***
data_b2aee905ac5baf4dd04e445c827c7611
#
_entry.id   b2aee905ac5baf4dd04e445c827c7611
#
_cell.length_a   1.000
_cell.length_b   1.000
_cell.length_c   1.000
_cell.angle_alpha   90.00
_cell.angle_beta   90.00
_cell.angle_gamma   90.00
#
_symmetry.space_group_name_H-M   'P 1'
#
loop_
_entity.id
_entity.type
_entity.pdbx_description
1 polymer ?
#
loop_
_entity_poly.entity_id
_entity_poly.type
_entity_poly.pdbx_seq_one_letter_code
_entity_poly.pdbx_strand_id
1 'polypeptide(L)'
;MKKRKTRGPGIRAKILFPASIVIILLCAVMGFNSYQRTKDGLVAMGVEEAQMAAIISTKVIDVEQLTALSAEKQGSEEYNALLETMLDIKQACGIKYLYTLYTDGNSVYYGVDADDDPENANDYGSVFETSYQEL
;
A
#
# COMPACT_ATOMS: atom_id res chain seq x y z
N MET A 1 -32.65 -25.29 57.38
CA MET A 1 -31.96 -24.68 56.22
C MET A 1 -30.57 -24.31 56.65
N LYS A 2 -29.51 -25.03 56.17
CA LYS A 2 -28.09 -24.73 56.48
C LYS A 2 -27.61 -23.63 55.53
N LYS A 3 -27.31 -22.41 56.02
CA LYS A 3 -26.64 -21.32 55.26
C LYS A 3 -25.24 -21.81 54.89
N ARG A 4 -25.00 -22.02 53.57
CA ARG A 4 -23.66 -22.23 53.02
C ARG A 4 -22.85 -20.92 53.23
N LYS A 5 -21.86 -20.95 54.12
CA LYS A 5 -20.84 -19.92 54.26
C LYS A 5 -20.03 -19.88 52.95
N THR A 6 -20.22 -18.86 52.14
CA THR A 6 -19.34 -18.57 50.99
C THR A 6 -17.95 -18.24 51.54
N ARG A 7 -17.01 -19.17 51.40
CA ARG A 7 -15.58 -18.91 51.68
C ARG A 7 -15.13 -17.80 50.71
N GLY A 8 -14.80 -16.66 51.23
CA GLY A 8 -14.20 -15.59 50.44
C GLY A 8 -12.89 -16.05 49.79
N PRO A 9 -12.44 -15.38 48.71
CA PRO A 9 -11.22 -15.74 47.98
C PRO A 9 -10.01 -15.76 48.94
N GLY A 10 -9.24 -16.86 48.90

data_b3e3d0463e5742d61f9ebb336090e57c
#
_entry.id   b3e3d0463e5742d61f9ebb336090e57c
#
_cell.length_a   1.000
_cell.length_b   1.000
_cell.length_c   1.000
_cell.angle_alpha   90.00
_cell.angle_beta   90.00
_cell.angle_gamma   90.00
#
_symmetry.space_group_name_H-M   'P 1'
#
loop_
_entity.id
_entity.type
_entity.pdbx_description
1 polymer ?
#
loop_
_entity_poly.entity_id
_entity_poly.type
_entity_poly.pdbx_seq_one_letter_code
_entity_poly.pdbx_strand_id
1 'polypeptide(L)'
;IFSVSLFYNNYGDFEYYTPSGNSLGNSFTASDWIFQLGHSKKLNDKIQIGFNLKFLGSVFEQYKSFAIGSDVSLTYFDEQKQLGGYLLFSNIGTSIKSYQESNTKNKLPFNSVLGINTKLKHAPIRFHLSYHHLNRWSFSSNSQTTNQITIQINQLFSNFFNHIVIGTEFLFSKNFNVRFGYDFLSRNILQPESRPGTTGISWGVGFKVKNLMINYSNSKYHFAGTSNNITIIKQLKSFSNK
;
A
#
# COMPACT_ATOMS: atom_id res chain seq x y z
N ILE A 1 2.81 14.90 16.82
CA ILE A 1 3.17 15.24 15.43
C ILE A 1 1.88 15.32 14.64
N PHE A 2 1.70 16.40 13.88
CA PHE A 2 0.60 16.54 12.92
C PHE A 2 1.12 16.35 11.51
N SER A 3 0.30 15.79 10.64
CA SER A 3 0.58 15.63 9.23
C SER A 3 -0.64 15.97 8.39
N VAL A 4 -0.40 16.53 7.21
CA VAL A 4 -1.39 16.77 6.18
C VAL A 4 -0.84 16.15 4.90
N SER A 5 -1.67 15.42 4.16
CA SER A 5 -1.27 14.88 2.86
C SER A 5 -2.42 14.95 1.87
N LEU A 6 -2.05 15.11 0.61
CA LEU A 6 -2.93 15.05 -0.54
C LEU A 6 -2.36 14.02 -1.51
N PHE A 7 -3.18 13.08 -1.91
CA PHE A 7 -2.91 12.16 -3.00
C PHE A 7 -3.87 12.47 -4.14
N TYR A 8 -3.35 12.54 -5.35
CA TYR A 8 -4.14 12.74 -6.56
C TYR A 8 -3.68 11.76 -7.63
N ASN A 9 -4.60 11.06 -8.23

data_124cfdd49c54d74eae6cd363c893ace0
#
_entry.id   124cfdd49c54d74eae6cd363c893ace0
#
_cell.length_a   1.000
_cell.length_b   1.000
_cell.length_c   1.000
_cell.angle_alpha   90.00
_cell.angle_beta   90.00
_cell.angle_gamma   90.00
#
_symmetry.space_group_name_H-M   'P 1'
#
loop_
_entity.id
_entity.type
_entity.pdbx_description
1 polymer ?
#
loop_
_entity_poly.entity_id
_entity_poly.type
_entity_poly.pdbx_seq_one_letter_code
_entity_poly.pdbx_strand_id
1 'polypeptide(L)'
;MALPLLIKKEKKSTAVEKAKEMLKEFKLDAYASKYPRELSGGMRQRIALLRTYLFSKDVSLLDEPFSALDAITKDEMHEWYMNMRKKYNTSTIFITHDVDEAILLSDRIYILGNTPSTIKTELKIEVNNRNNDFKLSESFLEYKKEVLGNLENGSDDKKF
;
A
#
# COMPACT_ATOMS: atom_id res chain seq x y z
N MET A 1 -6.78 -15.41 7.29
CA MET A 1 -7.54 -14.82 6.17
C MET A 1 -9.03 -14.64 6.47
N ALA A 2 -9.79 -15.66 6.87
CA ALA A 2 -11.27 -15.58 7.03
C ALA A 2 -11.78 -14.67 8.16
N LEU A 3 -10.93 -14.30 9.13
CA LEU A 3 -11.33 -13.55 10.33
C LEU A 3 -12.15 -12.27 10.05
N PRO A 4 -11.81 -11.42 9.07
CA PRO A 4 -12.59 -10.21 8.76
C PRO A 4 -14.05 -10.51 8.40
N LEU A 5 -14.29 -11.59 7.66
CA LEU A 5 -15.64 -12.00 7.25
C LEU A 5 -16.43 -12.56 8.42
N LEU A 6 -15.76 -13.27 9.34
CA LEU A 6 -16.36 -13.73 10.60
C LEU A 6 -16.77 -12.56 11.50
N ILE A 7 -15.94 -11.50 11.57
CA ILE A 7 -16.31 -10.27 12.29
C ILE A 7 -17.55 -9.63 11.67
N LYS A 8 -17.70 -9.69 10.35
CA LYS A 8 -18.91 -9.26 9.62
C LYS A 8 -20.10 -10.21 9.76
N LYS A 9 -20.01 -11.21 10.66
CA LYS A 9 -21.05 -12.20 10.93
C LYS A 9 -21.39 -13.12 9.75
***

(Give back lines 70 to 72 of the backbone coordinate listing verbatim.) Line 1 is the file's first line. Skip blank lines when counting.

_symmetry.space_group_name_H-M   'P 1'
#
loop_